Earth to parents: Are you aware of the energy drink called, “blow?” If not you should.
I know. Kids will be kids. But there are certain risky behaviors kids, tweens, and teens do that parents better wise up, get educated about and step in. Allowing kids to use an energy drink called, “Blow” is one of those times. The drink is available for kids to buy online and may be coming to a store near you. The product is causing an uproar amongst the medical profession, substance abuse counselors as well as parents and for good reason. Here is why I’m concerned and want you to be aware of the product.
My biggest concern is that the product imitates the look and feel of cocaine. It comes as a white powder in a vile. The actual kit is packaged in a syrofoam container so it is made to look like a block of cocaine. Blow is the street name for cocaine. This is all about glorifying cocaine and criminal-like behavior to our kids.
My second concern is about our kids health. We’re already seeing that too many of our kids are using caffeine as an energy source. One can of blow has the equivalent of three cups of coffee. Medical professionals warn parents that heavy dosage of caffeine increases blood pressure, and causes heart palpitations. That’s also more sleepless nights for too many sleep-deprived kids.
My third concern is that product developers are marketing this drink straight to adolescents and making no apologies for the product. In fact, marketers also claim that there is “zero evidence” to prove that using blow will cause kids to impede in drugs. Oh really?
- Why then does research show that kids who see those drinking advertisements are more likely to drink at a younger age?
- Why then does research show that young girls who view repeated images of pencil-thin models are more likely to develop eating disorders?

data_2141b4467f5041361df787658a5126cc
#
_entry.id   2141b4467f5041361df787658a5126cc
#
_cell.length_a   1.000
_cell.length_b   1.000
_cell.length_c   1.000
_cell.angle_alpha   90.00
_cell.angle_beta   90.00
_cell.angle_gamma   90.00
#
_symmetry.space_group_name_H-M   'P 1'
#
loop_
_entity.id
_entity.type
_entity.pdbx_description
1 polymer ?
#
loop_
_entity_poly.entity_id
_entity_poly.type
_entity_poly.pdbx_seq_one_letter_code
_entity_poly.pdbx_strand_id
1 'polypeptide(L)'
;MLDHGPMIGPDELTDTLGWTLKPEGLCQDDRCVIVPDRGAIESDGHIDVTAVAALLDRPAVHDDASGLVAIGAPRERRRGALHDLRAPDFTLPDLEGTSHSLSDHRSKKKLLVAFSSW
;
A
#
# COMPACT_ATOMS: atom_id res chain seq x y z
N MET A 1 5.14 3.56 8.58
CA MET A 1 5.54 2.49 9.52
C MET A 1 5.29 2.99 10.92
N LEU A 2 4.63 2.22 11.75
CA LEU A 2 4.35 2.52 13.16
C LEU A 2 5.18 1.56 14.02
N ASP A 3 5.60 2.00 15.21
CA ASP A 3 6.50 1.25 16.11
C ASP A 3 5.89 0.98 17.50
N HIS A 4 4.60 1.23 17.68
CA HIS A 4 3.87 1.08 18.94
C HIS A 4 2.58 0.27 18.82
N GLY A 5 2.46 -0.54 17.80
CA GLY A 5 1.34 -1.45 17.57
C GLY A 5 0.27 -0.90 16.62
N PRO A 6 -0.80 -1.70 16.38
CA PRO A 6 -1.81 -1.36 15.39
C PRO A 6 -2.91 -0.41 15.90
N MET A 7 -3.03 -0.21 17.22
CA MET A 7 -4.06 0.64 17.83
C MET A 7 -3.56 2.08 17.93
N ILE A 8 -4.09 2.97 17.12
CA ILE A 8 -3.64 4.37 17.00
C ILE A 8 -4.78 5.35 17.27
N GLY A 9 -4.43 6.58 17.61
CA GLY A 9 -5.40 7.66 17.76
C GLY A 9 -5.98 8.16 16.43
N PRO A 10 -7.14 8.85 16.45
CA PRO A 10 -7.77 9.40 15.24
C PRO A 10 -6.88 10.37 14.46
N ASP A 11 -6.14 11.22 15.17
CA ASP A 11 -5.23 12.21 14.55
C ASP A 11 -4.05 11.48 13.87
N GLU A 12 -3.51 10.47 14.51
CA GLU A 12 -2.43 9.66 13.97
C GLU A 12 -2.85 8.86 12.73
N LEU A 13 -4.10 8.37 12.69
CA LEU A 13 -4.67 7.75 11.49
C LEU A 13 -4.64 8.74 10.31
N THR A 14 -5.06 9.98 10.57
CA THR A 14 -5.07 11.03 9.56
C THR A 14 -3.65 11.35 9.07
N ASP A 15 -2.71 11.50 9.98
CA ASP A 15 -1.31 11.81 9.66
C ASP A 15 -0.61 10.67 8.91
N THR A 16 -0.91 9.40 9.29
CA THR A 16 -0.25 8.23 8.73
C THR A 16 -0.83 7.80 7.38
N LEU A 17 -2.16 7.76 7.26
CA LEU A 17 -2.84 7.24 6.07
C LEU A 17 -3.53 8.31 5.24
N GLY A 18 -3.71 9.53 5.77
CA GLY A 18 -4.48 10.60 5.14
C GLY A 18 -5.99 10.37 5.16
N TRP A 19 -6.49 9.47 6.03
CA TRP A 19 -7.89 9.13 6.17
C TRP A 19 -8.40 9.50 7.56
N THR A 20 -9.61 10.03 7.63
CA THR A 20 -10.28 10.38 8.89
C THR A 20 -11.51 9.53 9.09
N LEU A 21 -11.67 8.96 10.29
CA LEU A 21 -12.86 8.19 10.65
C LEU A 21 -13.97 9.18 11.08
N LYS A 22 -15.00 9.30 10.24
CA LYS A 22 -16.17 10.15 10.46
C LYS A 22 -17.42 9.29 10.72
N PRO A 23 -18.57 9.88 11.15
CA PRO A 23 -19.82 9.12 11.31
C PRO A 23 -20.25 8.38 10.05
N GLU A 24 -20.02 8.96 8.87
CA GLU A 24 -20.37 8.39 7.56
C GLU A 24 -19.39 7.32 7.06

- Why then does research show that kids whose parents smoke are more likely to take up smoking themselves?
- Why then does research show that kids whose parents allow them to drink early — or in the “comfort” of their homes are more likely to drink earlier?
The list goes on…but so too does the opposite:
- Why then does research show that kids whose parents tell them repeatedly that they want them to abstain from sex until marriage are more likely to do so?
- Why then does research out just this week show that parents who set limits, set rules, and monitor their kids comings and goings (and know their friends and aren’t afraid to say no) significantly lower their kids risky behaviors?
I beg to differ with anyone who say that this drink is not anything but T.R.O.U.B.L.E. for our kids.
Children are influenced by what they see, hear and copy.
Don’t let your kids think there is anything cute about this product. Speak up!
For more ways to reduce your child’s risky behaviors or know when to worry refer to The Big Book of Parenting: 101 Answers to Your Everyday Challenges and Wildest Worries. In particular, check the chapters on Cliques, Drinking, Disciplining Other Kids, Growing Up Too Fast, Role Models, Sex, Peer Pressure. Follow me on twitter @micheleborba or on my website at Michele Borba.